LAHORE  - The MFN or NDMA status will allow India to export 1,209 items that are currently on Pakistan’s negative list . In return , India will favour Pakistan by reducing its sensitive list under South Asia Free Trade Area (Safta) goods agreement to 100 items from 614, experts said.
The commerce ministry officials, quoting the calculations of benefits of bilateral trade, observed that removal of NTBs by Indian government following the MFN status to it by Pakistan can enhance Pakistan textile exports to $1 billion, cement export to $300 billion, chemicals exports to $200 million and fruitS & veggies export to $300 million. Presently all these products export is very negligible despite high export potential due to duty structure by the Indian government, they added.
They said that India and Pakistan can boost their bilateral trade from the current $2.6 billion a year to an estimated $19.8 billion on a win-win situation.
SAARC CCI VP Iftikhar Malik said that bilateral trade has increased to $2.6 billion, which may soar to $6 billion in the next two years if both countries decide to treat each other equally. Currently, most of the trade between India and Pakistan takes place via Dubai and its volume is estimated at over $4 billion.
He said that bilateral trade between India and Pakistan grew by 24 per cent to $2.6 billion last year, as Islamabad reaped the benefits of trade normalisation more than the gains made by New Delhi.
PRGMEA chief coordinator Ijaz Khokhar said that regional connectivity, resolution of disputes, and strong economic coordination between neighbouring countries can turn the fortunes of South Asia, besides controlling cartelization of manufacturers.
He said that India’s exports to Pakistan in 2012-13 increased by $300 million, a growth of 20 per cent. Total Indian exports to Pakistan stood at $1.84 billion, putting the trade balance in favour of New Delhi.
He said that Pakistan’s exports to India in this period grew by 28 per cent to reach $513 million. He said that calculations using a gravity equation suggest that exports to India are 40 per cent below their predicted potential. Similarly, Pakistan is the key missing market for India , underlining that both countries would gain greatly by normalizing their trade relations.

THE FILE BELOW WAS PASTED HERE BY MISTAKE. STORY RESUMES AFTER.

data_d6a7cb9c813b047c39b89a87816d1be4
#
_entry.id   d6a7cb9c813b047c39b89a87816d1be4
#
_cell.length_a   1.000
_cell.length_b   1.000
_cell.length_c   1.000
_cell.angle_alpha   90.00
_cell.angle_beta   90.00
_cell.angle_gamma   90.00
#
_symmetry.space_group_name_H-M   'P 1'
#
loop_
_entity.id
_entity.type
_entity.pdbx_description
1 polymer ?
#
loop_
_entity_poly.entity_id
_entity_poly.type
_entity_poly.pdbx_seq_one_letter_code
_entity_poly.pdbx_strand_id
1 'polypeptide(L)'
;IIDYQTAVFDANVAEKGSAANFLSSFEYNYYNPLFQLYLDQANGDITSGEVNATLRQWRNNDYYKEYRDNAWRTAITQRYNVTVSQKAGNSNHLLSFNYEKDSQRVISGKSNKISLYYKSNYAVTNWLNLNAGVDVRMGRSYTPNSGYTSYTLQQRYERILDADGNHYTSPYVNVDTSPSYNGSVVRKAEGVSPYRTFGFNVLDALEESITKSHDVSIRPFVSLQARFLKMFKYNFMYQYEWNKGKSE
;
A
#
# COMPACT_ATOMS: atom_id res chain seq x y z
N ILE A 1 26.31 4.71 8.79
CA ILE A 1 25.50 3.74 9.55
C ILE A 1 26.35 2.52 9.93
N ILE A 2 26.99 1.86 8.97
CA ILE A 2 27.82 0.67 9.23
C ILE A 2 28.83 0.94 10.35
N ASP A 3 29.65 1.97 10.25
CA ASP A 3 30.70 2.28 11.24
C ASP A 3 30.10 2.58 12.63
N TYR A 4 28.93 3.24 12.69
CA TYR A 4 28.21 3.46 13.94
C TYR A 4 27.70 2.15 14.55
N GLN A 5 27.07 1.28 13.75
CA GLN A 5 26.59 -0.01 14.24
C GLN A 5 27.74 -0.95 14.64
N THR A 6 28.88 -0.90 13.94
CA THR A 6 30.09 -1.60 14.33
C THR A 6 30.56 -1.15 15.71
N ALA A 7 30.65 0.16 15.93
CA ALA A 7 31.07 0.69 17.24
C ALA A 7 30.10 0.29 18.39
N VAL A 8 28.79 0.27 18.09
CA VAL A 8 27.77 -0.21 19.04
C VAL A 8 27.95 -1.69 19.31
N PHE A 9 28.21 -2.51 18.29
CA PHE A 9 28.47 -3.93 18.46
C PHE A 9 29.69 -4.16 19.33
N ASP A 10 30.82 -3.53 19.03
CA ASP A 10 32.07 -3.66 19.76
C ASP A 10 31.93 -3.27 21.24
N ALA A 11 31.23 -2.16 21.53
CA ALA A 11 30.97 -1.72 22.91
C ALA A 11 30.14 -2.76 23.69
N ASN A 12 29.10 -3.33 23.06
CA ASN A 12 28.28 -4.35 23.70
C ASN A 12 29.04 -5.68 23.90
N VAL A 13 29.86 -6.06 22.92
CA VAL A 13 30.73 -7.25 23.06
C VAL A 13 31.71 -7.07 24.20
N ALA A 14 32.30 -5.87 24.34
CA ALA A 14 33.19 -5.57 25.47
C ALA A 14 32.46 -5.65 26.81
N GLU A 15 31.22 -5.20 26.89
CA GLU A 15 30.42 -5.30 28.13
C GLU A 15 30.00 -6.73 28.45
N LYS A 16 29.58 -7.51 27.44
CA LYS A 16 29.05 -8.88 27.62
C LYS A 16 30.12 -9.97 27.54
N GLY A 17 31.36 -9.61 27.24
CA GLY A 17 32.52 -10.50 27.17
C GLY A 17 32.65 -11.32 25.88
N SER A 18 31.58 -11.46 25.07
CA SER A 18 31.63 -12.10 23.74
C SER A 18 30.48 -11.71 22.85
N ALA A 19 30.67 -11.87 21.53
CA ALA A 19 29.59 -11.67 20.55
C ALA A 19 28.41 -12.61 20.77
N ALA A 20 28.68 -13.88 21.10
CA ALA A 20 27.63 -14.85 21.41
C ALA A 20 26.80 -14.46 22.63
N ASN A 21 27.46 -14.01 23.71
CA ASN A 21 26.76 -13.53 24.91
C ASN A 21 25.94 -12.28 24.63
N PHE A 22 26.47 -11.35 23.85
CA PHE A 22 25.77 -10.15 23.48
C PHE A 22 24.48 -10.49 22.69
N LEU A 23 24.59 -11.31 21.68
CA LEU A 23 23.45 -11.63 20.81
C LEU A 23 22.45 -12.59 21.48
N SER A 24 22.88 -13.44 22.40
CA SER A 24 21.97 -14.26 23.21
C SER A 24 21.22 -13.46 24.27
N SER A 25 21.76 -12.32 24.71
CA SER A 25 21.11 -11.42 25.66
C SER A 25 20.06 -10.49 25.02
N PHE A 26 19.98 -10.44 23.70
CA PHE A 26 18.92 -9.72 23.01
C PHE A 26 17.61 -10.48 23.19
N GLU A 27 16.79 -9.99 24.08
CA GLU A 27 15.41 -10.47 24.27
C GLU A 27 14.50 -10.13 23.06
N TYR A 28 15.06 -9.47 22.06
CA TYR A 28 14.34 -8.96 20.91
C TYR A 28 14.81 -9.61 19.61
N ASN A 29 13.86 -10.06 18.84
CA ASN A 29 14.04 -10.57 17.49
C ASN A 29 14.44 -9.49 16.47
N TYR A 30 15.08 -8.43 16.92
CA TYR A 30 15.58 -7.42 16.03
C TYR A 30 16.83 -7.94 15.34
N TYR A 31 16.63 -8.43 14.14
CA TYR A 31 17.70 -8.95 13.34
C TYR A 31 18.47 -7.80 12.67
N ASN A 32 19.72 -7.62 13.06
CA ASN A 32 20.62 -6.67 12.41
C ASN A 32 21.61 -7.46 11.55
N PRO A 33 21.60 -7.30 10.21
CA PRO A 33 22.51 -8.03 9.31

The source said that India has offered to lower its duties to 7 per cent in a period of six months after Pakistan’s announcement of the MFN for India , which will be further lowered to 5pc in a period of one year.
Similarly, India will reduce its list of sensitive products to 100 items immediately after the announcement of the decision, while Pakistan reciprocates the decision in a period of five years.
However, textile manufacturers are of the view that the notion of Pakistani textile gaining market access is already being negated as India has given huge subsidies post the award of GSP+, resulting in Indian dumping of cotton yarn into Pakistan . India is also in the late stage of signing a free trade pact with the EU which will completely knock the sails of textile exports and the perceived advantages of GSP+.
Therefore, it is of no surprise that confidence of export sectors like textile and agriculture has been shaken. They have now joined the chorus of noise previously echoed only by fibre, pharmaceutical, auto parts, engineering and cement to stop the Commerce Ministry sell-out of an NDMA, like the similarly disastrous ones they signed in 1996 for MFN and for WTO.
Pak-Indian Chamber president and Trade Development Authority of Pakistan newly-appointed chief SM Munir added that three bilateral agreements signed in 2012 in the areas of customs cooperation and mutual recognition of standards.
In 2012, Pakistan had abolished the positive list containing only 1,900 tradable items and enforced a negative list of 1,200 untradable items until both sides agree on absolute trade normalisation. Pakistan was expected to abolish the negative list by December last year, but the deadline was missed due to Indian reluctance to address Islamabad’s concerns about non-tariff barriers and resistance by Pakistan’s automobile and pharmaceutical sectors.